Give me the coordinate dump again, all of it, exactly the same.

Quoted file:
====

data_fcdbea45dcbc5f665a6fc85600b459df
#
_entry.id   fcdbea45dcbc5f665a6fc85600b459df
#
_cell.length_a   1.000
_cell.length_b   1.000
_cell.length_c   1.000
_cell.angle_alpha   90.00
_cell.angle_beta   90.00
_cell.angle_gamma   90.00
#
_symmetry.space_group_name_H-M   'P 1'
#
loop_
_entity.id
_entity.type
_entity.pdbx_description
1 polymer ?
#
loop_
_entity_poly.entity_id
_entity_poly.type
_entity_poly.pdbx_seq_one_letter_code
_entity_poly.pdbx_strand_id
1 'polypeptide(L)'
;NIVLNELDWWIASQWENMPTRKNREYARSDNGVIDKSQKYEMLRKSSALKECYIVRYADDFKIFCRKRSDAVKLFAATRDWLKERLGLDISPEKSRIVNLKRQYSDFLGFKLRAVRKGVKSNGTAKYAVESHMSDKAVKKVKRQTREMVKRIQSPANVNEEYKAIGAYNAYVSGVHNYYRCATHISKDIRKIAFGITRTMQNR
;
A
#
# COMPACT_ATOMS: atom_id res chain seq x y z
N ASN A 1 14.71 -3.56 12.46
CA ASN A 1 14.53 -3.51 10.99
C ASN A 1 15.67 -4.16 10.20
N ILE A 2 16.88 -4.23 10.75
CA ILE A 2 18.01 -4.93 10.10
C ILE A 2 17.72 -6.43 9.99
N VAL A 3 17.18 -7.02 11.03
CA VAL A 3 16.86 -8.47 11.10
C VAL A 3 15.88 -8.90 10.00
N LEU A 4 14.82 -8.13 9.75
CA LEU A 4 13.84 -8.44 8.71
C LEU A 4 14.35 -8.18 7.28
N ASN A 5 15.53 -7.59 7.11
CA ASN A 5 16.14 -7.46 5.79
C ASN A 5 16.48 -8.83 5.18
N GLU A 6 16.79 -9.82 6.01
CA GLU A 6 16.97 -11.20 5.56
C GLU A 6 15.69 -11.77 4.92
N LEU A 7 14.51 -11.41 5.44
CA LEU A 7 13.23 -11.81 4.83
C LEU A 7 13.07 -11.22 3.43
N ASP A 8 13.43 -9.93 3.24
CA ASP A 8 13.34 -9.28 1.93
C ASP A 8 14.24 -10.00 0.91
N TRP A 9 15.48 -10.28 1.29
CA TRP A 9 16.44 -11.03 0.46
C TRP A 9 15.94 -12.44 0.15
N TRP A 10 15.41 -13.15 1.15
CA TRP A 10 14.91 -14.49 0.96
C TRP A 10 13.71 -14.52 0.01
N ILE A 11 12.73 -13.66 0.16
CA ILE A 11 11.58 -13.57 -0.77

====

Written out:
data_fcdbea45dcbc5f665a6fc85600b459df
#
_entry.id   fcdbea45dcbc5f665a6fc85600b459df
#
_cell.length_a   1.000
_cell.length_b   1.000
_cell.length_c   1.000
_cell.angle_alpha   90.00
_cell.angle_beta   90.00
_cell.angle_gamma   90.00
#
_symmetry.space_group_name_H-M   'P 1'
#
loop_
_entity.id
_entity.type
_entity.pdbx_description
1 polymer ?
#
loop_
_entity_poly.entity_id
_entity_poly.type
_entity_poly.pdbx_seq_one_letter_code
_entity_poly.pdbx_strand_id
1 'polypeptide(L)'
;NIVLNELDWWIASQWENMPTRKNREYARSDNGVIDKSQKYEMLRKSSALKECYIVRYADDFKIFCRKRSDAVKLFAATRDWLKERLGLDISPEKSRIVNLKRQYSDFLGFKLRAVRKGVKSNGTAKYAVESHMSDKAVKKVKRQTREMVKRIQSPANVNEEYKAIGAYNAYVSGVHNYYRCATHISKDIRKIAFGITRTMQNR
;
A
#
# COMPACT_ATOMS: atom_id res chain seq x y z
N ASN A 1 14.71 -3.56 12.46
CA ASN A 1 14.53 -3.51 10.99
C ASN A 1 15.67 -4.16 10.20
N ILE A 2 16.88 -4.23 10.75
CA ILE A 2 18.01 -4.93 10.10
C ILE A 2 17.72 -6.43 9.99
N VAL A 3 17.18 -7.02 11.03
CA VAL A 3 16.86 -8.47 11.10
C VAL A 3 15.88 -8.90 10.00
N LEU A 4 14.82 -8.13 9.75
CA LEU A 4 13.84 -8.44 8.71
C LEU A 4 14.35 -8.18 7.28
N ASN A 5 15.53 -7.59 7.11
CA ASN A 5 16.14 -7.46 5.79
C ASN A 5 16.48 -8.83 5.18
N GLU A 6 16.79 -9.82 6.01
CA GLU A 6 16.97 -11.20 5.56
C GLU A 6 15.69 -11.77 4.92
N LEU A 7 14.51 -11.41 5.44
CA LEU A 7 13.23 -11.81 4.83
C LEU A 7 13.07 -11.22 3.43
N ASP A 8 13.43 -9.93 3.24
CA ASP A 8 13.34 -9.28 1.93
C ASP A 8 14.24 -10.00 0.91
N TRP A 9 15.48 -10.28 1.29
CA TRP A 9 16.44 -11.03 0.46
C TRP A 9 15.94 -12.44 0.15
N TRP A 10 15.41 -13.15 1.15
CA TRP A 10 14.91 -14.49 0.96
C TRP A 10 13.71 -14.52 0.01
N ILE A 11 12.73 -13.66 0.16
CA ILE A 11 11.58 -13.57 -0.77